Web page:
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Education Software Technology

Turnitin's Different Messages To Students, Teachers 306

Posted by timothy
from the we'll-take-away-your-disgusting-valuable-guano dept.
Economist David Harrington (spotted via Tyler Cowan's Marginal Revolution) charges anti-plagiarism service Turnitin with "playing both sides of the fence, helping instructors identify plagiarists while helping plagiarists avoid detection." Turnitin analyzes student papers for suspicious elements in order to spot the plagiarism, scanning for things like lifted quotations or clever rephrasing. However, the same company offers a counterpart — a scanning service called WriteCheck which essentially lets the writer of a submitted paper know whether that paper would pass muster at Turnitin, and thus provides a way to skirt it (by tweaking and resubmitting). Harrington gave these two systems an interesting test, involving several New York Times articles and a book he suspected of having lifted content from those articles.
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Turnitin's Different Messages To Students, Teachers

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  • Offensive (Score:2, Funny)

    by Anonymous Coward on Saturday September 10, 2011 @06:52PM (#37364876)

    From the article:

    "Its so simple my grandmother could do it"

    As a 49 yo grandmother, feminist and C programmer of 20+ years, i find this offensive.

  • by Anonymous Coward on Saturday September 10, 2011 @06:53PM (#37364884)

    Economist David Harrington (spotted via Tyler Cowan's Marginal Revolution) charges anti-plagiarism service Turnitin with "playing both sides of the fence, helping instructors identify plagiarists while helping plagiarists avoid detection." Turnitin analyzes student papers for suspicious elements in order to spot the plagiarism, scanning for things like lifted quotations or clever rephrasing. However, the same company offers a counterpart — a scanning service called WriteCheck which essentially lets the writer of a submitted paper know whether that paper would pass muster at Turnitin, and thus provides a way to skirt it (by tweaking and resubmitting). Harrington gave these two systems an interesting test, involving several New York Times articles and a book he suspected of having lifted content from those articles.

  • Hmmm (Score:3, Funny)

    by Anonymous Coward on Saturday September 10, 2011 @06:57PM (#37364908)

    I don't see a problem here at all.

    A smart company found a way to exploit many stupid people and get their money. Isn't that the entire point of modern business?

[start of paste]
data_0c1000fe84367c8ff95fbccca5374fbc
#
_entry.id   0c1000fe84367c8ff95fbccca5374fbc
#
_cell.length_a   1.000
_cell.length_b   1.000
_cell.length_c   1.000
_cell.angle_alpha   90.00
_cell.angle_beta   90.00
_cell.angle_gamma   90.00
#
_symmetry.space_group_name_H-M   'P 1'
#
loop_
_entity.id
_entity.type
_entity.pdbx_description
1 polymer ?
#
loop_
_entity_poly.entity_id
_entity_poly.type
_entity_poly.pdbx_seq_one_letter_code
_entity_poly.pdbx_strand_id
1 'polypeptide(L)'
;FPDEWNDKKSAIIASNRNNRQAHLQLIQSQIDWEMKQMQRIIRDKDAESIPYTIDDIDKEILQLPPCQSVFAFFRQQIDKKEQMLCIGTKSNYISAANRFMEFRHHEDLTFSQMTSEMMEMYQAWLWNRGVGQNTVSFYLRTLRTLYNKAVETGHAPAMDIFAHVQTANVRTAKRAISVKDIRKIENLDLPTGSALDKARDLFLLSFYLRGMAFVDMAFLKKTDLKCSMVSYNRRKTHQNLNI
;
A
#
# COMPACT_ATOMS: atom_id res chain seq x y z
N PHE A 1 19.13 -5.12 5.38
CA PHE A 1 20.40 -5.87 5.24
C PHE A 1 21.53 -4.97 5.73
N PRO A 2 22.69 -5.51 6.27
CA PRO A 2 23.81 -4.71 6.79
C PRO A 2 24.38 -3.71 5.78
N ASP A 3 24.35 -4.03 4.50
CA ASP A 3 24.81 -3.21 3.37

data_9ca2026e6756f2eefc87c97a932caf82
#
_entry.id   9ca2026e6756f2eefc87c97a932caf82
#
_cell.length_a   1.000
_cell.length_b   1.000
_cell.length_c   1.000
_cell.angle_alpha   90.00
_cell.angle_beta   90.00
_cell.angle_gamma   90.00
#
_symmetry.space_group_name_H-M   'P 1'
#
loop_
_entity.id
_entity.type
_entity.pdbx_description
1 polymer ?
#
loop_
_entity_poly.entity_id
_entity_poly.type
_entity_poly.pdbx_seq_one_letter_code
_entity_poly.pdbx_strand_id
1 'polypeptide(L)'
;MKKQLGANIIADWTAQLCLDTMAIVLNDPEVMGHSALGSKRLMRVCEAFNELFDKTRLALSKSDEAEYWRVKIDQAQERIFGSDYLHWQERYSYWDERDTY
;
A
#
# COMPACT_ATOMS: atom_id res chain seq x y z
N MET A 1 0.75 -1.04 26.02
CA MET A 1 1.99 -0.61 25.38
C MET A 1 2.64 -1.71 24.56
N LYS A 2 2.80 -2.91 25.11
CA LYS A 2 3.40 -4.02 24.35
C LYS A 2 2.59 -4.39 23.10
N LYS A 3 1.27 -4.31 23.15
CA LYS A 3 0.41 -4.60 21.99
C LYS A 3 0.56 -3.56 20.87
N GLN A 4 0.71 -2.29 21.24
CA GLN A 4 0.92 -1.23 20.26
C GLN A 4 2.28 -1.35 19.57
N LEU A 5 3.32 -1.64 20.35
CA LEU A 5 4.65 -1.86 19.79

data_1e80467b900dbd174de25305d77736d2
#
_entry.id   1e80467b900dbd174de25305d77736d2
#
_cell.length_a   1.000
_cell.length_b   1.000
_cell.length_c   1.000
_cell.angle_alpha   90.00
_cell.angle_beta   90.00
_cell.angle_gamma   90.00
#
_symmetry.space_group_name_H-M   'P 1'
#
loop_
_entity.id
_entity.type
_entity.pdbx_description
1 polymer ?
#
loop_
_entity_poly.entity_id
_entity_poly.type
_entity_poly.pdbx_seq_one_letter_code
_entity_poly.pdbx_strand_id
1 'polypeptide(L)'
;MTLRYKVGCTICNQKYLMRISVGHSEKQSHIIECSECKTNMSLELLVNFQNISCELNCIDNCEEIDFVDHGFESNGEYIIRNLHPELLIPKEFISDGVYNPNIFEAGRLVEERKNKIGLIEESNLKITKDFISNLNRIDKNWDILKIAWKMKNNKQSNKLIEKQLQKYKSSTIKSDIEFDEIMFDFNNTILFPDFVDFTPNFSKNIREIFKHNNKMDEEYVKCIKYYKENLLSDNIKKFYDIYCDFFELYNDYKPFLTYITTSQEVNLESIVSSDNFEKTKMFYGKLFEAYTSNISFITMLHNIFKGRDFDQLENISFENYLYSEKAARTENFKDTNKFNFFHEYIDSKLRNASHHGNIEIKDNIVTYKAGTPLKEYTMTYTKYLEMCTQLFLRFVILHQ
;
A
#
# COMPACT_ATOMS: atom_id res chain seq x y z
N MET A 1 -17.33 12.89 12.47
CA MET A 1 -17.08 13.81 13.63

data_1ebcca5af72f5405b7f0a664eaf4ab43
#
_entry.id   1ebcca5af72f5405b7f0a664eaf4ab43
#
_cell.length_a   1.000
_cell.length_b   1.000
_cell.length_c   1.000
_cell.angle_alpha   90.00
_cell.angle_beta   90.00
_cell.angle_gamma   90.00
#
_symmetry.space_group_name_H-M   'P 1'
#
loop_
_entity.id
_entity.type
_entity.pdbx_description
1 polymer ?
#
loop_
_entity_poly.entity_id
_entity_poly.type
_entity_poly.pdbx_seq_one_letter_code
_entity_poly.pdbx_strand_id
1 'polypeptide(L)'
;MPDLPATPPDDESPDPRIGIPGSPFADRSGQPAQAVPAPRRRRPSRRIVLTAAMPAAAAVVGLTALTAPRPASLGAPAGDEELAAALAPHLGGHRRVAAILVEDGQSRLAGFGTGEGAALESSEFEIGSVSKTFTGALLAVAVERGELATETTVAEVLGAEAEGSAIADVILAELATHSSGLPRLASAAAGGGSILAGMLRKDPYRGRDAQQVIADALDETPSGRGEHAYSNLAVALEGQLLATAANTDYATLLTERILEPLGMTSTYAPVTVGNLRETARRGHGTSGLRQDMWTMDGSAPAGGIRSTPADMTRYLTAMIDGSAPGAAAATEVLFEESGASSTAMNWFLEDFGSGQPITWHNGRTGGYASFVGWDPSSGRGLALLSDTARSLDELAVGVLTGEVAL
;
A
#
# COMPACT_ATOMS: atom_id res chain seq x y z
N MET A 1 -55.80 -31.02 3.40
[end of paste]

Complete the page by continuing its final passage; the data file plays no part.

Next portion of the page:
Everyone got what they wanted.

  • by hort_wort (1401963) on Saturday September 10, 2011 @07:22PM (#37365024)

    Why the hell is that comment at 3, Insightful? That quotation isn't even in any of the linked pages.

    Did you use Turnitin to determine that?

  • by alostpacket (1972110) on Saturday September 10, 2011 @08:09PM (#37365216) Homepage

    Tweaking and submitting would be removing the plagiarism, which would still be caught on the instructor side. I fail to see the conflict here.

    It isn't required to be word for word to be plagiarism. Replacing a few words here and there still isn't the same as doing the work and writing something yourself. A paper is supposed to show what you know and how well you can communicate it. A paper that you stole and then modified to pass plagiarism software only proves that you know how to be a criminal.

  • by Anubis IV (1279820) on Sunday September 11, 2011 @01:31AM (#37366354)

    My first semester in college, I was taking an intro physics class that had a mandatory 10-question Calculus quiz online. We could take it as many times as we wanted, but we had to score a 100% on it in order to get a passing grade for the quiz (our data was anonymized, so our names were only tied to our final score). The questions were pulled from a pool of 25, and after I spent 20-30 minutes on it the first time, only to be foiled by a single mistake on one question, I got it into my head to just submit answers, note the question-answer pair for the ones I got correct, and repeat it until I got them all correct. It took me about 20 more minutes of note taking and quick submissions before I got 10 questions that I had the answers for. I figured it was a good tradeoff since I didn't have to worry about computation errors on my part eating up more of my time.

    The next day, the professor got up and sincerely praised all of us for our perseverance and tenacity in working through the difficult quiz. In particular, he wanted to praise one student who took the quiz 39 times before getting all 10 questions correct. He didn't know who it was, but he was clearly exuberant that he had a student so dedicated to excelling in the class. I didn't have the heart to tell him what I had actually done.

Nothing will dispel enthusiasm like a small admission fee. -- Kim Hubbard

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